Bryn Mawr Classical Review 98.4.02


Alexandre Grandazzi, The Foundation of Rome. Myth and History. Translated by Jane Marie Todd. Ithaca and London: Cornell University Press, 1997. Pp. 236. $19.95. ISBN 0-8014-8247-X.


Reviewed by Siri Walt, Gutenbergstr. 37, CH-3011 Berne.

Grandazzi's book was originally published in French in 1991. The fact that is has now been translated into English clearly shows the interest the scholarly world has taken in it. It is obviously deemed to be an important contribution to the topic of early Roman history. As the reactions to the book have shown, it had indeed a thought-provoking and challenging effect. The reviews by Charles Guittard (Annales 47 [1992] 395-397), Jean-Claude Richard (REL 71 [1993] 313-316), Jacques Poucet (Latomus 52 [1993] 936) and David Ridgway (CR 42 [1992] 464) as well as the discussions of Grandazzi's thesis in the works and articles by Jacques Poucet (La fondation de Rome: croyants et agnostiques, Latomus 53 [1994] 95-104), Tim Cornell (The Beginnings of Rome, London/New York 1995) and Carmine Ampolo (Roma ed i Sabina nel V secolo A.C., Firenze 1996) offer a lively debate, both critical and affirmative.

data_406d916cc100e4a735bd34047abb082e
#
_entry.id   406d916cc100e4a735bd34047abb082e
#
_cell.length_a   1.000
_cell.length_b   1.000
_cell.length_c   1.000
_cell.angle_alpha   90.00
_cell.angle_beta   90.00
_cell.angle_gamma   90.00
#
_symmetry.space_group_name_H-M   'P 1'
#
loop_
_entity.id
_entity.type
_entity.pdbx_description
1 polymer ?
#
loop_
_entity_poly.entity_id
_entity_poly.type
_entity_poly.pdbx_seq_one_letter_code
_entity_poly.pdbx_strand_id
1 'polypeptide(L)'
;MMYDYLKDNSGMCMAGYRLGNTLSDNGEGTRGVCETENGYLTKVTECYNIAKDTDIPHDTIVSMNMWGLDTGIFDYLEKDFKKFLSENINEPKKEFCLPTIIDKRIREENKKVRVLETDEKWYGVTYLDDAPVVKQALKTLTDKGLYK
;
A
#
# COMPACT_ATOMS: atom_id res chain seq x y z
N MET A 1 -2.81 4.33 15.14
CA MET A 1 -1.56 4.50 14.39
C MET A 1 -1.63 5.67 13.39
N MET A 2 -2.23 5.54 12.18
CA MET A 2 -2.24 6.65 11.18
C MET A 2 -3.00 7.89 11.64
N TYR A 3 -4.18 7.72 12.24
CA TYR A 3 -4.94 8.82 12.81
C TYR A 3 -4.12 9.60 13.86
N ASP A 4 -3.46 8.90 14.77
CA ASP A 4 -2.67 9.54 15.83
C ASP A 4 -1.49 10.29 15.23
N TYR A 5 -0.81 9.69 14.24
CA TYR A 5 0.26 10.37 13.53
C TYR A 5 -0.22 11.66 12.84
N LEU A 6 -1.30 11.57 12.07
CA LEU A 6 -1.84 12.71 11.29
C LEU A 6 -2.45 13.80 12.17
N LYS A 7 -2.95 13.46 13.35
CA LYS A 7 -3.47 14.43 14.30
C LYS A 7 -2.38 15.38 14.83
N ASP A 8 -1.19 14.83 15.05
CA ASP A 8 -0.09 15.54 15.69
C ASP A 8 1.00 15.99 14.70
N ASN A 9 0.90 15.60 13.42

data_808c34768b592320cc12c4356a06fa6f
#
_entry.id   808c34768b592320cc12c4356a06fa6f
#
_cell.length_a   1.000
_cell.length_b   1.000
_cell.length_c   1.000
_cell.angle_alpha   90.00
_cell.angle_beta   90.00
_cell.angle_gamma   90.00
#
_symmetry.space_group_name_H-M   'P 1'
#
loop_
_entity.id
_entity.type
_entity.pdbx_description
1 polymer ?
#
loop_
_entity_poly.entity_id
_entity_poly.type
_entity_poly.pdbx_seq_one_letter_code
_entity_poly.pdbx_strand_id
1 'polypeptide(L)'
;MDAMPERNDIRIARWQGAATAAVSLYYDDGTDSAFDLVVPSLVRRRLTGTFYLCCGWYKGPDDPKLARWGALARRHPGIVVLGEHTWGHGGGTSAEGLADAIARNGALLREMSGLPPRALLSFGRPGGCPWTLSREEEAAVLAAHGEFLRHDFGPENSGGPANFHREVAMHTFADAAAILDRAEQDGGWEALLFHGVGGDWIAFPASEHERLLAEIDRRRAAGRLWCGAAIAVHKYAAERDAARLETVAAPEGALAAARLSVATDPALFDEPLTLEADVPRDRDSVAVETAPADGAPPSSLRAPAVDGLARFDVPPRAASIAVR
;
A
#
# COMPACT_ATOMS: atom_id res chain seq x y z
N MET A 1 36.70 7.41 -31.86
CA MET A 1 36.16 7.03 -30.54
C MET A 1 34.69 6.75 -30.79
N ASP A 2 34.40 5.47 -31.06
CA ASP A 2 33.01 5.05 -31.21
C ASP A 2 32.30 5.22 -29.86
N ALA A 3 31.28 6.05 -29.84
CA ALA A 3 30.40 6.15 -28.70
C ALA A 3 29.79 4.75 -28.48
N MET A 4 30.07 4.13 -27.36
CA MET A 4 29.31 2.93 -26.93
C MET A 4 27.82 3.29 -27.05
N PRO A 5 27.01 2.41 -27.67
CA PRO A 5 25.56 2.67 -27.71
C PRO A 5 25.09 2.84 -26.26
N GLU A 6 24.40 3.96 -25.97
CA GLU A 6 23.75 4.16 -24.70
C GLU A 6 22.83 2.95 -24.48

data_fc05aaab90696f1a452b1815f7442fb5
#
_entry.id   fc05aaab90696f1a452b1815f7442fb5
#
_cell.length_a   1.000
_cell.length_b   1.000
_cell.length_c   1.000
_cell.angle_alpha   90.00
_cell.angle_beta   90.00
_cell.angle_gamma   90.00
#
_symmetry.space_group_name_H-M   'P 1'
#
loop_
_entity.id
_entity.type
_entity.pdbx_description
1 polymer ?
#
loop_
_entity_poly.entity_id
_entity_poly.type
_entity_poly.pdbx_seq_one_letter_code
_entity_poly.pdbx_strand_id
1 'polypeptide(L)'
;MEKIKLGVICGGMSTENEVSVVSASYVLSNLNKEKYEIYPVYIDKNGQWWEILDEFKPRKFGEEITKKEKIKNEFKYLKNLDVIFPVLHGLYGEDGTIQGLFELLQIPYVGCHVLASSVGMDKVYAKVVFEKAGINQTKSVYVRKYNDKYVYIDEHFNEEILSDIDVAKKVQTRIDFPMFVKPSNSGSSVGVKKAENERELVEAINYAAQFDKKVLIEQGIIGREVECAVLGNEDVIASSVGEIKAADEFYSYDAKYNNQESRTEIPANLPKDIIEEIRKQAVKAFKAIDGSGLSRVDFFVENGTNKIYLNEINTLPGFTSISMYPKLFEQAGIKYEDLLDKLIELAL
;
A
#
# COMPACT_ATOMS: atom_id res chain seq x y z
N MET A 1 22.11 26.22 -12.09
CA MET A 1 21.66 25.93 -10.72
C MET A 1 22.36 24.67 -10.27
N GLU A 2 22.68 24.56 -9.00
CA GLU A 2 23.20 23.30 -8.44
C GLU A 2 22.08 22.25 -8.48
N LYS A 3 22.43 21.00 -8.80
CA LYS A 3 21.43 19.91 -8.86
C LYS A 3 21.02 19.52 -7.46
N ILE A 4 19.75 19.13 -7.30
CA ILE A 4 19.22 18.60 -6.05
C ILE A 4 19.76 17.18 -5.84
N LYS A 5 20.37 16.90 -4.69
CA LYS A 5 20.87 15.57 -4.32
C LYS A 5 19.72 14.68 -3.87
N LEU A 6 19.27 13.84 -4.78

The foundation of Rome is indeed a favourite subject in the history of ancient and modern historiography. It is therefore not surprising that Grandazzi is dealing above all with methodological questions (this is also demonstrated by the subtitle of the French original, Réflexions sur l'histoire). How are we to handle a historical period, of which we have a rich, but very mythical memory? Grandazzi's answer is both circumspect and stimulating. As Pierre Grimal puts it in his preface to the book, the author demonstrates on the one hand that history is a category of the mind. The history of early Rome was shaped through centuries by the need to recreate it. On the other hand Grandazzi sees one firm landmark in the vast field of myths and legends: the recent testimonies of archaeology, in particular the excavations at the Palatine led by Andrea Carandini between 1985 and 1988. The oldest strata found there, which date from 730-720 B.C. and consist of a wall, a palisade and an empty space in between, remind us obviously of the famous pomerium of Romulus. Grandazzi is very impressed by these excavations and calls them "a breach in the wall between myth and reality". This statement -- made right at the beginning of the book -- shows that Grandazzi's methodological discourse basically serves as an evaluation of Carandini's discoveries. His aim is to reconcile the literary tradition on early Rome with this archaeological evidence.